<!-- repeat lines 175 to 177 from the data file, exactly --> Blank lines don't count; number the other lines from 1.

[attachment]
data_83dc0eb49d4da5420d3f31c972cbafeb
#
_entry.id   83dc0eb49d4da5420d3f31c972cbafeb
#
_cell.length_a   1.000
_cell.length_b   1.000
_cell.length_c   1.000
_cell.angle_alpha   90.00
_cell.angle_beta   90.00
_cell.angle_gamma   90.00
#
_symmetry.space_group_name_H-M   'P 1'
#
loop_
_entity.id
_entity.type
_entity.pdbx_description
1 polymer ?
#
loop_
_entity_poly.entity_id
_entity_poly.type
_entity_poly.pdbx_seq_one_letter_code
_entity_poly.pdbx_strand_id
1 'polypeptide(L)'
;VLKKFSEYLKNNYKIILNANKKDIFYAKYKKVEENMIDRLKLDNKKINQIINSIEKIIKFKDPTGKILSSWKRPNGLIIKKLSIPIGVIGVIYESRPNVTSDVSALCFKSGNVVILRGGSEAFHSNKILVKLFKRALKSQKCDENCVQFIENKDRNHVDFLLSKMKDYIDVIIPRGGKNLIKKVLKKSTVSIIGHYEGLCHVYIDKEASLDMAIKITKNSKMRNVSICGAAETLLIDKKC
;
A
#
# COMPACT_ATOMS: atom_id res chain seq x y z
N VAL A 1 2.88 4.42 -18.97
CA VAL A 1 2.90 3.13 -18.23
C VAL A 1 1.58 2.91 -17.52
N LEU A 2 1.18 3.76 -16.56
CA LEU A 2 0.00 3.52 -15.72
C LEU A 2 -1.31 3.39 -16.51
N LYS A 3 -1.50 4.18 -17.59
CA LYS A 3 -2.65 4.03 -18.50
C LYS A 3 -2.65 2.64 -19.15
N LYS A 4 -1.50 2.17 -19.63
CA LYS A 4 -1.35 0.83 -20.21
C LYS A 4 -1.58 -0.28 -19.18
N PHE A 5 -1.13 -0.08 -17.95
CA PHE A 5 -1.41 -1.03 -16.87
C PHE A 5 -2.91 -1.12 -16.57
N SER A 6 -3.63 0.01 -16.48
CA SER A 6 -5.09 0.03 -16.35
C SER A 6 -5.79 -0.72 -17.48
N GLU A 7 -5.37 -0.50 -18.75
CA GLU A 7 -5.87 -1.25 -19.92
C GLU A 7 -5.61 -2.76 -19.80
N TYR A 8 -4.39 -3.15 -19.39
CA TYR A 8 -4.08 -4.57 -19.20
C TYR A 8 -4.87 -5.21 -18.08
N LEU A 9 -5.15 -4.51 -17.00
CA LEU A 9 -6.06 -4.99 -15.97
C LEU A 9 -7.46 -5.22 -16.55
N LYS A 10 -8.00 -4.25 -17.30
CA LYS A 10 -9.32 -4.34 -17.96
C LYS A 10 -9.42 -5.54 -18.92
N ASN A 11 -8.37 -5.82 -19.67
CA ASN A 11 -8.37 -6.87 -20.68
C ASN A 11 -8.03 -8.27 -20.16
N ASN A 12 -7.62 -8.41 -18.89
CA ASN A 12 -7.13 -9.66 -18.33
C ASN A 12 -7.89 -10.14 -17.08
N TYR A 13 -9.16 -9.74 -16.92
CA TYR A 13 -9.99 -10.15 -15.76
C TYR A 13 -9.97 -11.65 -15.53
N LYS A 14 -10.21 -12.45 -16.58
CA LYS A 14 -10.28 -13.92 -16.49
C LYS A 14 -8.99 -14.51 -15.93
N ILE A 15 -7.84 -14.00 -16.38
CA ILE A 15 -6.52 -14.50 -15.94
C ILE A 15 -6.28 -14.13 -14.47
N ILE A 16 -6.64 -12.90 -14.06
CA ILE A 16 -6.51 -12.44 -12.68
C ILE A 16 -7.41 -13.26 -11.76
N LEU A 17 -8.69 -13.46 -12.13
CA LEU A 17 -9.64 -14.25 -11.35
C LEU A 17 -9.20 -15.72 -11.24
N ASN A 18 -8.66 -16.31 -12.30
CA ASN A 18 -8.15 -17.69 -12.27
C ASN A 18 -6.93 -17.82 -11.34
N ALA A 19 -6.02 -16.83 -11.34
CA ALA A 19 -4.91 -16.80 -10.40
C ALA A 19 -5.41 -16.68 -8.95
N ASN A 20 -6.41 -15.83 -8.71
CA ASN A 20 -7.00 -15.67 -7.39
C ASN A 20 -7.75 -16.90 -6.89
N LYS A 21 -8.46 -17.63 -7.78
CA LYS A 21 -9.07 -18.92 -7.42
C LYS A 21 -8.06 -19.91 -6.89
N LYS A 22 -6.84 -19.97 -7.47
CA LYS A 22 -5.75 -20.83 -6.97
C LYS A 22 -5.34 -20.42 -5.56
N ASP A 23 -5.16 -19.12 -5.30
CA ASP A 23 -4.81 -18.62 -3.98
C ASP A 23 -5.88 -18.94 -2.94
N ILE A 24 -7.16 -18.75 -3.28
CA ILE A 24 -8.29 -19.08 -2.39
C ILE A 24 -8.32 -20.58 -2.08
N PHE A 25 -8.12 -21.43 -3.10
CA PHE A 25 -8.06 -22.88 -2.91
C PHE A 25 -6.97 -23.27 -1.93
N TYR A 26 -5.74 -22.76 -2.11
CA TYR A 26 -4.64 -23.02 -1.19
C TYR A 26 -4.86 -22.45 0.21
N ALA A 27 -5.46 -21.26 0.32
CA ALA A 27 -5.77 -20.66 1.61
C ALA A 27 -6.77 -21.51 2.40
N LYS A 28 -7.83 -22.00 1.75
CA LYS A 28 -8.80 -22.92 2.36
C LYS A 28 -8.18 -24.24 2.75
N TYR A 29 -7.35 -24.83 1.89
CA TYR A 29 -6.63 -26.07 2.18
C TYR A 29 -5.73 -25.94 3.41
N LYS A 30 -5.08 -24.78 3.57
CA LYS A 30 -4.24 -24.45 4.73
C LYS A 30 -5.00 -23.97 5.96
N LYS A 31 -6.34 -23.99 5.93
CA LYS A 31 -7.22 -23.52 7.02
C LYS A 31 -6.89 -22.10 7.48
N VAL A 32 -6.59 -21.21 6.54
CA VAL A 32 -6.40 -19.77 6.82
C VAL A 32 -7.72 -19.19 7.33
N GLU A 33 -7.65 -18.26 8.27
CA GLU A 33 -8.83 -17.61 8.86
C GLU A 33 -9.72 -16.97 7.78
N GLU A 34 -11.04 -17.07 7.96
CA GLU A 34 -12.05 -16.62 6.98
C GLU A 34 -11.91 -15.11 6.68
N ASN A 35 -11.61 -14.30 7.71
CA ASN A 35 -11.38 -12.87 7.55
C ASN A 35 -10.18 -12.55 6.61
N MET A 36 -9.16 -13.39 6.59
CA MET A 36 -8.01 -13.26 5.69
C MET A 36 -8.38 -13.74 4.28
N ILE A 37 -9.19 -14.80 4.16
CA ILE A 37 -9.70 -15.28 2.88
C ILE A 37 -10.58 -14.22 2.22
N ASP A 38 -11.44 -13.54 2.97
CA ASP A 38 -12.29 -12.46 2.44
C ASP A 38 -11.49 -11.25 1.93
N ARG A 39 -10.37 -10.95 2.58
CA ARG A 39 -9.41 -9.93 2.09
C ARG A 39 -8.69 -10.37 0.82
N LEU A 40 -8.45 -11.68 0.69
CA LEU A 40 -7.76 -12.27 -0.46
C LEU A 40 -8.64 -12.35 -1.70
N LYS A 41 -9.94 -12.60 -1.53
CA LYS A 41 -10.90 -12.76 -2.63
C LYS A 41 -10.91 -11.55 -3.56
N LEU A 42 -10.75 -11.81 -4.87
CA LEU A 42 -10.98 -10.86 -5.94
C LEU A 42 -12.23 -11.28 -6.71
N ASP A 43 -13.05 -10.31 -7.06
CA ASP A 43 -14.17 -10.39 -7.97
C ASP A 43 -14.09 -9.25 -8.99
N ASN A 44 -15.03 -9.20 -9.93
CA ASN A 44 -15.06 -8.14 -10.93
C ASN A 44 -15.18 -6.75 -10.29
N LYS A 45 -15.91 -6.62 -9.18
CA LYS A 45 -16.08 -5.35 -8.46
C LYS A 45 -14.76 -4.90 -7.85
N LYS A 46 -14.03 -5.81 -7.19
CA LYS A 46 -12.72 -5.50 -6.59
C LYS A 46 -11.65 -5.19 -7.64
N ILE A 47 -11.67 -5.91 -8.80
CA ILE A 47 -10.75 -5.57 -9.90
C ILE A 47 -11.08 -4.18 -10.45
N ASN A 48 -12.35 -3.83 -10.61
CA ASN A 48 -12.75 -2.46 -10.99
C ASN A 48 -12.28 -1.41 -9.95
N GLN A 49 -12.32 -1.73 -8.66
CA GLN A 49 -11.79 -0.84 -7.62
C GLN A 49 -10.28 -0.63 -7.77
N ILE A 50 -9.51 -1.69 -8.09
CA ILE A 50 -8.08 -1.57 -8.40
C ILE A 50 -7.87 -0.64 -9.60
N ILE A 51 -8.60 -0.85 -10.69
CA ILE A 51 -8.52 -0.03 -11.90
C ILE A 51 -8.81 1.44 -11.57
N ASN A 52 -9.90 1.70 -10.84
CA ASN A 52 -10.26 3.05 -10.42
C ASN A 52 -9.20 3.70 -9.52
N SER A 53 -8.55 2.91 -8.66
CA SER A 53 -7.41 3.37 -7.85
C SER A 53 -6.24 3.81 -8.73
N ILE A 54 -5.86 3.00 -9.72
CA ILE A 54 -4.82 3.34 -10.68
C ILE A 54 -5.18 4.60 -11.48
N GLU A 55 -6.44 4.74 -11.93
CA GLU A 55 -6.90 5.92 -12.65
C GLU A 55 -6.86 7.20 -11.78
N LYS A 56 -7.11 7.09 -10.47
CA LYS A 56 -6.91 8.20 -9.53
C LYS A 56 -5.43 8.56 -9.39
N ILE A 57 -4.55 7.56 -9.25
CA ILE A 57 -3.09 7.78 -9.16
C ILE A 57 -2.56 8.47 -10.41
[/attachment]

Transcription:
N GLN A 49 -12.32 -1.73 -8.66
CA GLN A 49 -11.79 -0.84 -7.62
C GLN A 49 -10.28 -0.63 -7.77